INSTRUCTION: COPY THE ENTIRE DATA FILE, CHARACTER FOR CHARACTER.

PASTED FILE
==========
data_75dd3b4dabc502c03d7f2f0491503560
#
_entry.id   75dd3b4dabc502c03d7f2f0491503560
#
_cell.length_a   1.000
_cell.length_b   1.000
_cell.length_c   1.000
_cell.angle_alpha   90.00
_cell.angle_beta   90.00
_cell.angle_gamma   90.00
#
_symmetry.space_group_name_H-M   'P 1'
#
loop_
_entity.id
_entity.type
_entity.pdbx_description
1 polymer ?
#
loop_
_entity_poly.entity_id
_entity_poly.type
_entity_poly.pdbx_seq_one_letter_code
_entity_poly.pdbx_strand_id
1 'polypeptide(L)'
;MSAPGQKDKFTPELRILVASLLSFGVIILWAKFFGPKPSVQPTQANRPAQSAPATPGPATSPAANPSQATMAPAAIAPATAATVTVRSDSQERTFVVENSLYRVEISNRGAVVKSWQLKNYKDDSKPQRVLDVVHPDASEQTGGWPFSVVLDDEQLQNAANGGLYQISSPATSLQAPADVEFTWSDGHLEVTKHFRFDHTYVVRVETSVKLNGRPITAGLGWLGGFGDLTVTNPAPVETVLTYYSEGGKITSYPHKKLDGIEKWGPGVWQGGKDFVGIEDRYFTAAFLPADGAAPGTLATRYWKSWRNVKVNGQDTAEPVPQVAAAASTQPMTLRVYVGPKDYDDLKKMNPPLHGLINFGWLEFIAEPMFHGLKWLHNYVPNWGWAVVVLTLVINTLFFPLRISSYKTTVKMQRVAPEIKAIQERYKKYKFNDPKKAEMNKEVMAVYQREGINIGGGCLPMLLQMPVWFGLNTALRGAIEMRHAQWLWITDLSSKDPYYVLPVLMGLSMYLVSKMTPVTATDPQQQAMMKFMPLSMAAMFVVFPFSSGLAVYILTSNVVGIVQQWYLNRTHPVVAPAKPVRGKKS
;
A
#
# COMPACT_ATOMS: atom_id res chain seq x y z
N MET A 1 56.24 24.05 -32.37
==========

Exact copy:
data_75dd3b4dabc502c03d7f2f0491503560
#
_entry.id   75dd3b4dabc502c03d7f2f0491503560
#
_cell.length_a   1.000
_cell.length_b   1.000
_cell.length_c   1.000
_cell.angle_alpha   90.00
_cell.angle_beta   90.00
_cell.angle_gamma   90.00
#
_symmetry.space_group_name_H-M   'P 1'
#
loop_
_entity.id
_entity.type
_entity.pdbx_description
1 polymer ?
#
loop_
_entity_poly.entity_id
_entity_poly.type
_entity_poly.pdbx_seq_one_letter_code
_entity_poly.pdbx_strand_id
1 'polypeptide(L)'
;MSAPGQKDKFTPELRILVASLLSFGVIILWAKFFGPKPSVQPTQANRPAQSAPATPGPATSPAANPSQATMAPAAIAPATAATVTVRSDSQERTFVVENSLYRVEISNRGAVVKSWQLKNYKDDSKPQRVLDVVHPDASEQTGGWPFSVVLDDEQLQNAANGGLYQISSPATSLQAPADVEFTWSDGHLEVTKHFRFDHTYVVRVETSVKLNGRPITAGLGWLGGFGDLTVTNPAPVETVLTYYSEGGKITSYPHKKLDGIEKWGPGVWQGGKDFVGIEDRYFTAAFLPADGAAPGTLATRYWKSWRNVKVNGQDTAEPVPQVAAAASTQPMTLRVYVGPKDYDDLKKMNPPLHGLINFGWLEFIAEPMFHGLKWLHNYVPNWGWAVVVLTLVINTLFFPLRISSYKTTVKMQRVAPEIKAIQERYKKYKFNDPKKAEMNKEVMAVYQREGINIGGGCLPMLLQMPVWFGLNTALRGAIEMRHAQWLWITDLSSKDPYYVLPVLMGLSMYLVSKMTPVTATDPQQQAMMKFMPLSMAAMFVVFPFSSGLAVYILTSNVVGIVQQWYLNRTHPVVAPAKPVRGKKS
;
A
#
# COMPACT_ATOMS: atom_id res chain seq x y z
N MET A 1 56.24 24.05 -32.37